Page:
I immediately felt a bit stressed about the thought of going back and forth to this office, 30 minutes away, 2 times a week. I wanted the answer to be simple -that all she needed was glasses and that her other issues could be attributed to Down syndrome and the accompanying Intellectual Disability (ID).
I was slightly leery. How could they accurately test her for Convergence Insufficiency if she has an ID? What if she simply didn't understand what was being asked of her during those tests they were doing? I mentioned that to the doctor, but he said they did several eye tracking and teeming tests and her eyes were just not doing what they should be doing. One example was taking a pen and telling Kayla to keep her eyes on the pen and follow it all the way to her nose. Most people can force their eyes to stay on the object until it touches their nose. When the pen reached a certain space from Kayla's nose her eyes drifted away; several times. (I did this at home with my finger to both Lucas and Kayla and saw a noticeable difference. Lucas could keep his eyes on my finger all the way until it touched his nose; Kayla could not.)
We made an appointment to follow up with the vision therapist and I went home and did some research. I was still leery about the recommended 2x a week in-office vision therapy. And I wanted to read more success stories than was posted on their own website. I was also balking because this type of therapy is considered alternative and of course not covered by most insurances (including our own). It's recommended to start out at 12 weeks and then re-evaluate, but predictions are that Kayla will probably need this for at least a year. Knowing that insurance wouldn't cover this made me wonder how effective this treatment was and if it was 'worth it.'
But when I read the symptoms and the issues of CI it was like a light bulb going off. A lot of what I read described Kayla.
She can read, but she doesn't read with fluency. She pauses a lot when she is reading. She stops to look around the page before even finishing a full sentence. I'm constantly tapping the page and telling her to continue on with reading the next word. It has been painful reading with her because of how absolutely long it takes to get through what should be a simple book. She skips easy words; she mixes up words like "a" and "the" and other small words that I know she knows. So she struggles with reading comprehension because by the time she finishes reading something, because of how long it takes, she doesn't remember or retain what she's even just read. She squints her eye. She tilts her head.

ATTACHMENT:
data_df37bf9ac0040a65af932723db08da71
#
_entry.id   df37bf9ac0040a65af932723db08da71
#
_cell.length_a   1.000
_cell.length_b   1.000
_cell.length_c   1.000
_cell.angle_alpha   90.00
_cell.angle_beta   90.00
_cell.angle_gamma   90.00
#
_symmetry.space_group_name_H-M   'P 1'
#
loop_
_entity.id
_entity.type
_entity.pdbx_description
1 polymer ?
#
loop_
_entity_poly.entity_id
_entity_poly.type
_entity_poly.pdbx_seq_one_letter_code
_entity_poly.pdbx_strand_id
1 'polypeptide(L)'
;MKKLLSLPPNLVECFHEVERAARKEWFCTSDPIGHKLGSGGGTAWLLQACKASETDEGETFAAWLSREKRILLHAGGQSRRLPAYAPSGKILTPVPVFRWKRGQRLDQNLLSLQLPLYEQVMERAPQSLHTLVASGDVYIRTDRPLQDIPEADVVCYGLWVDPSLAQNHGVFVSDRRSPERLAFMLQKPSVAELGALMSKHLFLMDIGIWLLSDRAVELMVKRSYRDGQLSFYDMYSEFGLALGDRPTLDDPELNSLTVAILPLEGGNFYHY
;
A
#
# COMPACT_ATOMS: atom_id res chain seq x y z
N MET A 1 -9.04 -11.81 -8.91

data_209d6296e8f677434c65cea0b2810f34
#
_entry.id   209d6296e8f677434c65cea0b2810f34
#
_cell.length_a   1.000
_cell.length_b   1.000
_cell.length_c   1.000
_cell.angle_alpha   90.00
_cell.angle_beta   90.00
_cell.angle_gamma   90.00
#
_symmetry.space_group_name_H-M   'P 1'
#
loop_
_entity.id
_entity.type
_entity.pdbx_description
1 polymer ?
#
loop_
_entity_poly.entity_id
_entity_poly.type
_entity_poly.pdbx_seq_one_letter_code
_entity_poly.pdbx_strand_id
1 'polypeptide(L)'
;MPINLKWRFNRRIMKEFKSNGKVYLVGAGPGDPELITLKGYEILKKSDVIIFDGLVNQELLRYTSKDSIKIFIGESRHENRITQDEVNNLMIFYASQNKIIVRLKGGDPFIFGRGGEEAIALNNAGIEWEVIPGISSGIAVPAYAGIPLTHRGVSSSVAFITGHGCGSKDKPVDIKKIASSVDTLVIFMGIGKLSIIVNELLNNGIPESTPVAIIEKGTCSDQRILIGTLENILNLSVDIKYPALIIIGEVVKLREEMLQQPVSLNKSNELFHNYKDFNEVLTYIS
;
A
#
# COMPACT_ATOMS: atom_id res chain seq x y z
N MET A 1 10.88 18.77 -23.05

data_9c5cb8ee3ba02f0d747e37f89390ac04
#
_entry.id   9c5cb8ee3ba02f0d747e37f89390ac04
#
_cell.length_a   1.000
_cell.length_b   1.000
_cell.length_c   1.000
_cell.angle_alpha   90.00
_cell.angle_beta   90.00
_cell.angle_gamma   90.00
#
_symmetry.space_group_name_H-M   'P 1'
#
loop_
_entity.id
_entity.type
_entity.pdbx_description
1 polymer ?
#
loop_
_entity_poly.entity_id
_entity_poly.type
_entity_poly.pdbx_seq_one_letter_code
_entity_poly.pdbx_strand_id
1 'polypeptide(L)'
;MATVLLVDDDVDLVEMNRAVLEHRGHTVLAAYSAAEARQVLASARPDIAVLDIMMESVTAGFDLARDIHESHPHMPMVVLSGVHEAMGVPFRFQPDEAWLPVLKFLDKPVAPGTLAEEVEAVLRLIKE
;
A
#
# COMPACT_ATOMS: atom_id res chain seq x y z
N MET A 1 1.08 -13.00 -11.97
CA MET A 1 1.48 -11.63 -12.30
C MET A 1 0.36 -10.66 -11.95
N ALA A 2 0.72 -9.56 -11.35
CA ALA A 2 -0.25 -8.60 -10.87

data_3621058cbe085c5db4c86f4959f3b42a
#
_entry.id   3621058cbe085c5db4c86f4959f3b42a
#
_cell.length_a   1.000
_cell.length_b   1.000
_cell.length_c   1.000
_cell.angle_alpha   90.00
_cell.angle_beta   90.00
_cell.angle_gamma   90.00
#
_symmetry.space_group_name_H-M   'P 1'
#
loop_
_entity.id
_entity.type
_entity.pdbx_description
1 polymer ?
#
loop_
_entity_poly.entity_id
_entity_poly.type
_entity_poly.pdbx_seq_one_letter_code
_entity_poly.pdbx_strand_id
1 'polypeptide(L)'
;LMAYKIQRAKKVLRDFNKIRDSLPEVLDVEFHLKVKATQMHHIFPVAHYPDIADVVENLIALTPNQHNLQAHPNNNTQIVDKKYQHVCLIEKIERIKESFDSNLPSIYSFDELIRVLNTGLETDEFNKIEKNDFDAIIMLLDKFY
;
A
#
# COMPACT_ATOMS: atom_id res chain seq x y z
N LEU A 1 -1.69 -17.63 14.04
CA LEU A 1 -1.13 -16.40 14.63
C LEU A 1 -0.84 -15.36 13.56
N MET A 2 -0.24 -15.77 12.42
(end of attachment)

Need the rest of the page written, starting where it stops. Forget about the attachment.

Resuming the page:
Her handwriting hasn't improved much over the last couple of years. When she writes a word she doesn't keep the letters all the same size and spacing together to make it a word. If there is no defined space the letters are spaced widely apart.
Here are some symptoms of CI: The bold ones are what we notice with Kayla, she might have the other issues such as blurred, double vision, headaches, but we don't know because she doesn't tell us ... or know any different to tell us what she is seeing.
- eyestrain (especially with or after reading) (She probably has this and that is why she pauses so much during her reading; to give her eyes a break)
- blurred vision
- double vision
- inability to concentrate
- short attention span
- frequent loss of place
- squinting, rubbing, closing or covering an eye
- sleepiness during the activity
- trouble remembering what was read
- words appear to move, jump, swim or float
- problems with motion sickness and/or vertigo
I read about treatment for CI here and here. "Pencil push-ups" used to be the most common treatment, but scientific research doesn't support this and studies have not shown it to be effective.
Mayo Clinic researchers were part of a nine-site study involving 221 children to try and determine the best treatment method. There were 4 controlled groups:
- Office-based therapy w/a trained vision therapist and in-home reinforcement
- Home-based pencil push-up therapy
- Home-based computer vision therapy with pencil push-ups
- Office-based placebo therapy
After 12 weeks the study showed that approximately 75% of the children in the office-based therapy with in-home reinforcement experienced either full correction of their vision or saw marked improvements compared to about 40% for the 2 home-based therapy groups.
That was enough for me to at least give this a try and see if there are improvements with Kayla's vision.
Next I went looking for parent testimonials. While it was helpful to read all the success stories of struggling in school and these kids now making As and Bs, and being at the top, or near top, of their class etc ... I knew that kind of success wouldn't apply to Kayla because she has an ID.
I knew that helping her with the CI will not all of a sudden give her average intelligence, or make school work easier for her ... it won't be a magical fix that will have her working on grade-level with her same age peers.
I wondered if there were any success stories about kids who had a prior diagnosed intellectual disability. I did find Success With Learning Disabilities: Special Education Programs and Vision Therapy. A quick stroll through the stories seem like a lot of those students were in Sped Programs due to reading problems; I haven't read enough yet to see if any of the stories contain students who also have an ID.
I know Kayla will still have hurdles in school to overcome because of having an ID, but I'm hoping this new diagnosis and treatment will hopefully help things not be as difficult for her.
Part III - Starting vision therapy, prism lenses, and learning about centrally- or peripherally-focused vision.